The Taliban even flew dozens of banners to advertise their location to air surveillance.
By Bill Roggio
August 27, 2015
Long War Journal
Hundreds of heavily armed Taliban fighters gathered in the open in the northern Afghan province of Kunduz to pledge an oath of allegiance to Mullah Akhtar Mohammad Mansour, the new emir of the group.
The Taliban released a video on Aug. 25 on its official website, Voice of Jihad, that showed the massing of jihadists in Kunduz and its leaders issuing lengthy speeches before pledging fealty to Mansour, who replaced Mullah Omar, the group’s founder and first leader. The video was “published by Al Emarah Studio, part of the Multimedia Branch of Islamic Emirate of Afghanistan’s Cultural Commission,” the Taliban stated.
“A large number of Mujahid leaders, tribal elders, locals and ordinary Mujahideen in northern Kunduz province pledged their allegiance to the Islamic Emirate’s new Amir ul Mumineen, Mullah Akhtar Mohammad Mansour (HA), at the hands of the Jihadi in-charge [shadow governor] of Kunduz, Mullah Abdul Salam Akhond,” the Taliban said in the statement that accompanied the video.
Mullah Abdul Salam was one of several Taliban shadow governors who were detained by Pakistan in early 2010. He was later released and returned to Afghanistan and resumed his role as the Taliban’s governor for Kunduz.
The video shows that the Taliban in Kunduz, including its top leaders, do not fear massing in the open and staying there for extended periods of time. Members of the group do not appear all that concerned about the prospect of getting hit by a US or Afghan airstrike, and clearly control the ground in the area. Dozens of white Taliban banners are flying in the open.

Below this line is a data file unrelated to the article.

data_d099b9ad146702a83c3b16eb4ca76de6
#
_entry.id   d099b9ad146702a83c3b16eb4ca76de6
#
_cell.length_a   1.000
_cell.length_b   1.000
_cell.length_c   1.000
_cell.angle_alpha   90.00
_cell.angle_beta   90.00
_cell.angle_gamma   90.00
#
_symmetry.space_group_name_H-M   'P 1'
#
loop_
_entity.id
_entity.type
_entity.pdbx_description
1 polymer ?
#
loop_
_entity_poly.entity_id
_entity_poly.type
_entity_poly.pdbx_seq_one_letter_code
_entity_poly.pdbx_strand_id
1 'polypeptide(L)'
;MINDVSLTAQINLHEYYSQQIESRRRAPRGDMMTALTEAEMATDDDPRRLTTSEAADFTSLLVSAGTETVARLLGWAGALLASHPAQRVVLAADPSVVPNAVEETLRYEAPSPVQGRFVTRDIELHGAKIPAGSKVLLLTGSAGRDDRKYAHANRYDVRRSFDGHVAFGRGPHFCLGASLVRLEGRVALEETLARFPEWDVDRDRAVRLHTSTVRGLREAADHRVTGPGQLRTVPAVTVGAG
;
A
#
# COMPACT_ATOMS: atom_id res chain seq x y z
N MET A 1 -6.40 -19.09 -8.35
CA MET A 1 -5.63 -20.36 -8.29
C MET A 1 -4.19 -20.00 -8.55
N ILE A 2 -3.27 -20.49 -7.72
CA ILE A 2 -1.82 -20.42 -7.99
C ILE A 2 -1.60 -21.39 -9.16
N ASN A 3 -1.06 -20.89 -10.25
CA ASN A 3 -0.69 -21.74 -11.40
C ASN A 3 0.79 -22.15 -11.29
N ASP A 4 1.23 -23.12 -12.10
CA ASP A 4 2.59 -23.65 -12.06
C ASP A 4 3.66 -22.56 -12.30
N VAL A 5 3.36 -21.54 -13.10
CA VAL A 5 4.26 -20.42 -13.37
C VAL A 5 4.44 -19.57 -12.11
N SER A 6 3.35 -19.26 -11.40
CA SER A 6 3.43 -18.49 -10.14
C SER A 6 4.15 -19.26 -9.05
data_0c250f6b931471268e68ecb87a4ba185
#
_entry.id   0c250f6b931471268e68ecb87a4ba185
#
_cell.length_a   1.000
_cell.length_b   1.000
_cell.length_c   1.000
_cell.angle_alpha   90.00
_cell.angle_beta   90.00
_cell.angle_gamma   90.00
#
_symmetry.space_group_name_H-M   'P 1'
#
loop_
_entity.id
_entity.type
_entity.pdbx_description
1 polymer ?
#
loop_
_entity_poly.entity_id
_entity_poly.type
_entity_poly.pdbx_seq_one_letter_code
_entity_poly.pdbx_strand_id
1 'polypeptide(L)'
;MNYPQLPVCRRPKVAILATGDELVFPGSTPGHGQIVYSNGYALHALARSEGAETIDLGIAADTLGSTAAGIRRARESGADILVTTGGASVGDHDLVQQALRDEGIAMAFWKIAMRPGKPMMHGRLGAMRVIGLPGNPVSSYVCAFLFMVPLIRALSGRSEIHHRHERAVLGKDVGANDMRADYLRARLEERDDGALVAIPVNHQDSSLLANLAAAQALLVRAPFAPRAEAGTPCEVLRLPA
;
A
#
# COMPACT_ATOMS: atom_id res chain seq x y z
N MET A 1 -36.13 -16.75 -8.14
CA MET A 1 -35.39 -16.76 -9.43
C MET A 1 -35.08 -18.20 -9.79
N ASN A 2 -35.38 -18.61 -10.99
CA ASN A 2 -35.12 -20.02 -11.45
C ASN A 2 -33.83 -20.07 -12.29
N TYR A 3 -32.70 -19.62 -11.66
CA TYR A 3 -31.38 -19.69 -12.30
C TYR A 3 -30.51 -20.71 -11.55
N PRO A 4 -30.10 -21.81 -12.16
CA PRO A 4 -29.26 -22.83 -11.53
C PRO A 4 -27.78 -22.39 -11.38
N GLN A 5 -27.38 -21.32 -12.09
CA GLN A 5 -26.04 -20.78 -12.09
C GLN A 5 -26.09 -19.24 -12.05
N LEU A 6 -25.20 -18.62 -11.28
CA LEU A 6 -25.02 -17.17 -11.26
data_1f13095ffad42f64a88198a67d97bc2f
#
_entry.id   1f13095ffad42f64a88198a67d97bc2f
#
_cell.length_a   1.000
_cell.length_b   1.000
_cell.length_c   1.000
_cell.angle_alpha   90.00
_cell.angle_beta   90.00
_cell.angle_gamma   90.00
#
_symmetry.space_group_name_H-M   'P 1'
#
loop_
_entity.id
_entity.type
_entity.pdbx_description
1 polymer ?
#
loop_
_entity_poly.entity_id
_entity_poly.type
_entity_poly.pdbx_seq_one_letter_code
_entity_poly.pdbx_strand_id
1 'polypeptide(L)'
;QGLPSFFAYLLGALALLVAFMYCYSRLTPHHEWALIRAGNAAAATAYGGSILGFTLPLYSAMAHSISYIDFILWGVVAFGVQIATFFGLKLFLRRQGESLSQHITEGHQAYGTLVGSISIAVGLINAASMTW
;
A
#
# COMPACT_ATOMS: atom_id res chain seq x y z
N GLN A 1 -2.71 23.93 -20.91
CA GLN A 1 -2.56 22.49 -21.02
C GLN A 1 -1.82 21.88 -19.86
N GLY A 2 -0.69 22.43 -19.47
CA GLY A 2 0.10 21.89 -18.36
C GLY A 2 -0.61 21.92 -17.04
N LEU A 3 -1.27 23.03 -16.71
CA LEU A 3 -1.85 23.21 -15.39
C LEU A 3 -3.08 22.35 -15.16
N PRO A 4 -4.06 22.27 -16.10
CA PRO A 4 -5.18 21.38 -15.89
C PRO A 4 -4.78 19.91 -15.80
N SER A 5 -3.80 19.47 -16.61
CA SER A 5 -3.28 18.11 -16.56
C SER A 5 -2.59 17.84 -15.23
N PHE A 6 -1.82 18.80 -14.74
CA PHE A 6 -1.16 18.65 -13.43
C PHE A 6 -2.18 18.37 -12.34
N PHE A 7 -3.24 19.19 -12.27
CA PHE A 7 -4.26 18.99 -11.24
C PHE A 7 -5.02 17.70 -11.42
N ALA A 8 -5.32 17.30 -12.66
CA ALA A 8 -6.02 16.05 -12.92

Additionally, the video demonstrates that the Taliban has seized a number of military and police vehicles from the Afghan army and police. At least seven US-supplied Humvees and nine Ford pickup trucks are manned by Taliban fighters. The vehicles and fighters line up in formation – with Humvees in one area, Fords in another, and scores of motorcycle-mounted fighters in front – to listen to its leaders give speeches and then recite the oath to Mansour. Additionally, several jihadists mounted on horses are in the formation. While the commanders are talking, more fighters arrive in trucks and on motorcycles.
Bill Roggio is a Senior Fellow at the Foundation for Defense of Democracies and the Editor of The Long War Journal